As our attention turns to the upcoming presidential election on November 3, 2020, the Sisters of Charity of Saint Elizabeth, in Convent Station, N.J., asked their Office of Peace, Justice, and Ecological Integrity to prepare reflections that will help to discern and form our consciences during this electoral season. Each week they will share a quote from the United States Conference of Catholic Bishops Forming Consciences for Faithful Citizenship: A Call to Political Responsibility from the Catholic Bishops of the United States, some questions for reflection, and a link to further material to those who would like to take a “deeper dive” into the issues the bishops raise. The Sisters of Charity of New York are grateful to be able to share the reflections created by Father Terrence Moran.
From Forming Consciences for Faithful Citizenship, #81
- The Gospel mandate to “welcome the stranger” requires Catholics to care for and stand with newcomers, authorized and unauthorized, including unaccompanied immigrant children, refugees and asylum-seekers, those unnecessarily detained, and victims of human trafficking. Comprehensive reform is urgently necessary to fix a broken immigration system and should include a broad and fair legalization program with a path to citizenship; a work program with worker protections and just wages; family reunification policies; access to legal protections, which include due process procedures; refuge for those fleeing persecution and violence; and policies to address the root causes of migration. The right and responsibility of nations to control their borders and to maintain the rule of law should be recognized but pursued in a just and humane manner. The detention of immigrants should be used to protect public safety and not for purposes of deterrence or punishment; alternatives to detention, including community-based programs, should be emphasized.
- Pope Francis has made the global migration crisis a central theme of his pontificate. His first trip outside of Rome was to the Italian island of Lampedusa, a way station for many refugees making their way to Europe. He celebrated mass on an altar made of a capsized boat full of refugees and in his homily asked the question, “Has any of us wept because of this situation and others like it? Has anyone grieved for the death of these brothers and sisters? We are a society that has forgotten how to weep.” Spend some time in prayer with these questions. The United Nations estimates that at the end of 2019 there were 79.5 million forcibly displaced people in the world. Will you carry those people into the voting booth with you? Have you forgotten how to weep?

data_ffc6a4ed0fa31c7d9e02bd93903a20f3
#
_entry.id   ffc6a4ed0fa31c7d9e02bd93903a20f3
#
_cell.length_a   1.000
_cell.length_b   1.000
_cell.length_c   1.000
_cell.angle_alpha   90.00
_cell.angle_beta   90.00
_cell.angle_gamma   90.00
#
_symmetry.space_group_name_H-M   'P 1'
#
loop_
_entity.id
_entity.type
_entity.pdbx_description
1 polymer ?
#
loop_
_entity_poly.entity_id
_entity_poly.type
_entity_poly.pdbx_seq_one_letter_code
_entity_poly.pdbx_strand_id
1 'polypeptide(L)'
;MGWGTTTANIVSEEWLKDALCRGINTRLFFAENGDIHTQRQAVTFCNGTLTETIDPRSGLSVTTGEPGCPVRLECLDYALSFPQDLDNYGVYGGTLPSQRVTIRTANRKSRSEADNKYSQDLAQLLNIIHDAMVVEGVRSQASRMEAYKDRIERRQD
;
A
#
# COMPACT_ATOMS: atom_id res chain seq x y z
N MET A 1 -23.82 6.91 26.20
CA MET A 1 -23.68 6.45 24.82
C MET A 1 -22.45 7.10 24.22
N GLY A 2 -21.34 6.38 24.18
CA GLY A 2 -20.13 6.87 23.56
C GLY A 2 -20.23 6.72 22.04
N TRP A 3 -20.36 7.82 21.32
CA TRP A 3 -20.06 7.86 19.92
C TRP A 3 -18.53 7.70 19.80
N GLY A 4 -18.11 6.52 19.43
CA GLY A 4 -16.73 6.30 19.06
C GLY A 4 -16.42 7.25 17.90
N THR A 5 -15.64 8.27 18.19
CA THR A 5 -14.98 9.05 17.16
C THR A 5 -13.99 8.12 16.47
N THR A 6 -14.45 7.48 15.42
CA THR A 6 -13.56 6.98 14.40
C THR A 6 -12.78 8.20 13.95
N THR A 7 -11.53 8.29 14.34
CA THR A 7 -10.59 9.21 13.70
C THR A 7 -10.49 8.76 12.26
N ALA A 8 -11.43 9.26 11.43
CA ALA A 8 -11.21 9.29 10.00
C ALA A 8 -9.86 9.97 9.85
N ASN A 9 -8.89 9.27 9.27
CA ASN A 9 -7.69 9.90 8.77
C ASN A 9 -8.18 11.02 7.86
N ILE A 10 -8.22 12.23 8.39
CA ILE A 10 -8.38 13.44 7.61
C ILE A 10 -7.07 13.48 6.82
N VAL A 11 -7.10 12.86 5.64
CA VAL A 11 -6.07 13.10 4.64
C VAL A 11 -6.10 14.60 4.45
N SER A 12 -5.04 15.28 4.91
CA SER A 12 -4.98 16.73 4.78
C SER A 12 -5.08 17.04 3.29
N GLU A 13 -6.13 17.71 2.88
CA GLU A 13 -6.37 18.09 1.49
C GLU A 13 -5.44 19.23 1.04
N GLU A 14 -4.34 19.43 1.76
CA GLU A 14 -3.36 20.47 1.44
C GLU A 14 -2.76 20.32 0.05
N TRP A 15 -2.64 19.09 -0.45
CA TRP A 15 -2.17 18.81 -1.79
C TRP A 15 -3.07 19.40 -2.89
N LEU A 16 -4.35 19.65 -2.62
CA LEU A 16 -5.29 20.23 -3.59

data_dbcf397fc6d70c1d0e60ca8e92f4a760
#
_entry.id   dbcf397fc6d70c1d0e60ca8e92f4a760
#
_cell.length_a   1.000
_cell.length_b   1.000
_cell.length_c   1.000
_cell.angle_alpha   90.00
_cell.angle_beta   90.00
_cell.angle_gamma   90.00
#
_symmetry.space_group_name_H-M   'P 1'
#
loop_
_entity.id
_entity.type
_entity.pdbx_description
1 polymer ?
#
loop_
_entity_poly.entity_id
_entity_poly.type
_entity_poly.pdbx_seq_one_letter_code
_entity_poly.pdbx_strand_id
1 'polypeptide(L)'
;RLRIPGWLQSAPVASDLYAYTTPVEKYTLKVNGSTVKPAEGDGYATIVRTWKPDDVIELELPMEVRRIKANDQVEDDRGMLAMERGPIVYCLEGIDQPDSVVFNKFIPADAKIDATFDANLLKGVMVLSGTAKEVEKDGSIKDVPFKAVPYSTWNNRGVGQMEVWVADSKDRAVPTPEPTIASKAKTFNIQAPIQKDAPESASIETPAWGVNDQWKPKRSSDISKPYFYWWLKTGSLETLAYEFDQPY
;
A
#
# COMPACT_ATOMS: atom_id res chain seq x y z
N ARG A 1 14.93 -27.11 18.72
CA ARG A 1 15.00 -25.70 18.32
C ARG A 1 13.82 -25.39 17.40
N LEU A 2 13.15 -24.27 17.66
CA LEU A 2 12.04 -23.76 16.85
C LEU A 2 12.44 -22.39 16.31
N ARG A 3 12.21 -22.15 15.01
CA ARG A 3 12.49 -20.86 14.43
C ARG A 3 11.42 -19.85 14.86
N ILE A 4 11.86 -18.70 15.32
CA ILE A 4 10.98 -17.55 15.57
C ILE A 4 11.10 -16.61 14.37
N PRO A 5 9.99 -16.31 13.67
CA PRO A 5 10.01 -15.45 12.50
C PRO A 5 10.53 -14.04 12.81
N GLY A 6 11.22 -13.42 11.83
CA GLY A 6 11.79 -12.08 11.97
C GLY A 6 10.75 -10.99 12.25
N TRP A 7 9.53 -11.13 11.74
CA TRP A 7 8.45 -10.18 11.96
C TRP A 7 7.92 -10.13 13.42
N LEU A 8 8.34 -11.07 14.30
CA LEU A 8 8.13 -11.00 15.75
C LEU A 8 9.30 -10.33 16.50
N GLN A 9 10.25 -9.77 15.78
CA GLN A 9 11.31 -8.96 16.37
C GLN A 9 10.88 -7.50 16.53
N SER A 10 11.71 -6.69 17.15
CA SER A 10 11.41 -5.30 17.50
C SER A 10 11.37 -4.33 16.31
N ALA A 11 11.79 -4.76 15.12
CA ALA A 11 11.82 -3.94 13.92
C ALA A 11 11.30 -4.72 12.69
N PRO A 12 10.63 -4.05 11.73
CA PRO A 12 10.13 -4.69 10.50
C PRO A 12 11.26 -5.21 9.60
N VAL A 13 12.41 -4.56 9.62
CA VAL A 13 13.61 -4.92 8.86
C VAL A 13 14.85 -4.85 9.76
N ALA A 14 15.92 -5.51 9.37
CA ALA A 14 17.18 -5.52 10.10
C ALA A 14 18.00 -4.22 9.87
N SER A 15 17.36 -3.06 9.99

- How much do you know about your ancestors? Are you descended from the First Peoples of this land, victims of genocide? Do you have ancestors among the 12.5 million victims of the African slave trade? In 1890, nearly 15% of the US population were European immigrants-do you have ancestors there? Lament for the injustices those people suffered. What do you know about immigrants today? How do you hear their voices? How are you in solidarity with them?
- How can you see the intersections, connect the dots, between peoples on the move and other social issues? It’s estimated that 61.5 of global refugees are forced to move by climate disasters. When you use petroleum products do you think, “I am forcing someone from their home?” In 2019, more than two-thirds of all refugees came from just five countries: Syria, Venezuela, Afghanistan, South Sudan and Myanmar. Investigate how US foreign and economic policies have contributed to the plight of people in these countries.
Watch the webinar Justice for Immigrants in US Policy also from the Maryknoll Office of Global Concerns
Good and gracious God, We ask that you provide special protection for all families, particularly those who must leave their ancestral homes because the land can no longer sustain the members of the community. Be with them in their hardships as they move in search of a better life.
Show mercy to those who travel in danger, and lead them to places of safety and peace. Comfort those who are alone and afraid because their families have been torn apart by changing weather patterns, altered landscapes and natural disasters. Help us to remember the suffering of all migrant families and to open our hearts so that we may provide hospitality to our sisters and brothers in search of refuge. Give us the courage to welcome every stranger as Christ in our midst. We ask this in your name. Amen.
Prayer Courtesy of the Catholic Health Association of the United States
Courtesy of the Sisters of Charity of Saint Elizabeth, Convent Station, N.J.
Yet the coronavirus outbreak continues to cast a large shadow over the 2020 presidential election. Just half of U.S. registered voters (50%) say it will be very or somewhat easy to vote in the upcoming elections, while about the same share (49%) expects to have difficulties casting a ballot. That is a substantial change since October 2018, shortly before that year’s midterm elections, when 85% of registered voters said it would be easy to vote.